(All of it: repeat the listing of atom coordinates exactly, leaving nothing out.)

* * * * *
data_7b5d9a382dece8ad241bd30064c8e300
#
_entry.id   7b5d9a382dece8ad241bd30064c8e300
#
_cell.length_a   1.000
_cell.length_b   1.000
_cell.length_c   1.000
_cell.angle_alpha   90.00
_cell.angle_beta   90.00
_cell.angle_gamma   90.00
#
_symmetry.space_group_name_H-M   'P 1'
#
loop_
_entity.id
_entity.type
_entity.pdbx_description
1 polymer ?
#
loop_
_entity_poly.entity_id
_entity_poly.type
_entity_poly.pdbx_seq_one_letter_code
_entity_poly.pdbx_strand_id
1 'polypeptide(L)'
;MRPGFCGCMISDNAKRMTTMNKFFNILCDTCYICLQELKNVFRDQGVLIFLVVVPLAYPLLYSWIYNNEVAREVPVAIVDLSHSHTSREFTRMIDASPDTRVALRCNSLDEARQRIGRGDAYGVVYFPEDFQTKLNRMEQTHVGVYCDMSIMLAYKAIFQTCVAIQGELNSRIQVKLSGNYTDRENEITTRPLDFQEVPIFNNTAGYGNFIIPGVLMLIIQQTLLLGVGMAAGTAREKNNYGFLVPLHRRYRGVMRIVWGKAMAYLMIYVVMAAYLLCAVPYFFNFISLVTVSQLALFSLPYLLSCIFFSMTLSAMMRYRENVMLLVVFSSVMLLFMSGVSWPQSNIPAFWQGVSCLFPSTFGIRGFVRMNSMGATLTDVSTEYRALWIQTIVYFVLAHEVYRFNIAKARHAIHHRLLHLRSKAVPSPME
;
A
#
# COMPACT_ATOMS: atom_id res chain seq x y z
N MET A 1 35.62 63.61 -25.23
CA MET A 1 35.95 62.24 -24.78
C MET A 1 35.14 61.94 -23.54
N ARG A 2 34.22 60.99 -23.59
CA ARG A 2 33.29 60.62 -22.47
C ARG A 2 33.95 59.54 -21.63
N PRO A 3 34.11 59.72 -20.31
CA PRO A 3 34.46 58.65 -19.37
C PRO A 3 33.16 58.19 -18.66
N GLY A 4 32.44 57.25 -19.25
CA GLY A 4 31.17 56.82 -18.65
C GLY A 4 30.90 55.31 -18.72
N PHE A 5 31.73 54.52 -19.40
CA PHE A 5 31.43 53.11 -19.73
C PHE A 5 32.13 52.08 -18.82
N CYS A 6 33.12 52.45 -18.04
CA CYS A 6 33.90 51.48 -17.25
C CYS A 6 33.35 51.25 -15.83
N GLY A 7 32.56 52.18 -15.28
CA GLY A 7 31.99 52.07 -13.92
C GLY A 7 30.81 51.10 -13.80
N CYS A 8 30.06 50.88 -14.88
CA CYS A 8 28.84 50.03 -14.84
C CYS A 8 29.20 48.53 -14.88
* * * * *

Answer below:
data_7b5d9a382dece8ad241bd30064c8e300
#
_entry.id   7b5d9a382dece8ad241bd30064c8e300
#
_cell.length_a   1.000
_cell.length_b   1.000
_cell.length_c   1.000
_cell.angle_alpha   90.00
_cell.angle_beta   90.00
_cell.angle_gamma   90.00
#
_symmetry.space_group_name_H-M   'P 1'
#
loop_
_entity.id
_entity.type
_entity.pdbx_description
1 polymer ?
#
loop_
_entity_poly.entity_id
_entity_poly.type
_entity_poly.pdbx_seq_one_letter_code
_entity_poly.pdbx_strand_id
1 'polypeptide(L)'
;MRPGFCGCMISDNAKRMTTMNKFFNILCDTCYICLQELKNVFRDQGVLIFLVVVPLAYPLLYSWIYNNEVAREVPVAIVDLSHSHTSREFTRMIDASPDTRVALRCNSLDEARQRIGRGDAYGVVYFPEDFQTKLNRMEQTHVGVYCDMSIMLAYKAIFQTCVAIQGELNSRIQVKLSGNYTDRENEITTRPLDFQEVPIFNNTAGYGNFIIPGVLMLIIQQTLLLGVGMAAGTAREKNNYGFLVPLHRRYRGVMRIVWGKAMAYLMIYVVMAAYLLCAVPYFFNFISLVTVSQLALFSLPYLLSCIFFSMTLSAMMRYRENVMLLVVFSSVMLLFMSGVSWPQSNIPAFWQGVSCLFPSTFGIRGFVRMNSMGATLTDVSTEYRALWIQTIVYFVLAHEVYRFNIAKARHAIHHRLLHLRSKAVPSPME
;
A
#
# COMPACT_ATOMS: atom_id res chain seq x y z
N MET A 1 35.62 63.61 -25.23
CA MET A 1 35.95 62.24 -24.78
C MET A 1 35.14 61.94 -23.54
N ARG A 2 34.22 60.99 -23.59
CA ARG A 2 33.29 60.62 -22.47
C ARG A 2 33.95 59.54 -21.63
N PRO A 3 34.11 59.72 -20.31
CA PRO A 3 34.46 58.65 -19.37
C PRO A 3 33.16 58.19 -18.66
N GLY A 4 32.44 57.25 -19.25
CA GLY A 4 31.17 56.82 -18.65
C GLY A 4 30.90 55.31 -18.72
N PHE A 5 31.73 54.52 -19.40
CA PHE A 5 31.43 53.11 -19.73
C PHE A 5 32.13 52.08 -18.82
N CYS A 6 33.12 52.45 -18.04
CA CYS A 6 33.90 51.48 -17.25
C CYS A 6 33.35 51.25 -15.83
N GLY A 7 32.56 52.18 -15.28
CA GLY A 7 31.99 52.07 -13.92
C GLY A 7 30.81 51.10 -13.80
N CYS A 8 30.06 50.88 -14.88
CA CYS A 8 28.84 50.03 -14.84
C CYS A 8 29.20 48.53 -14.88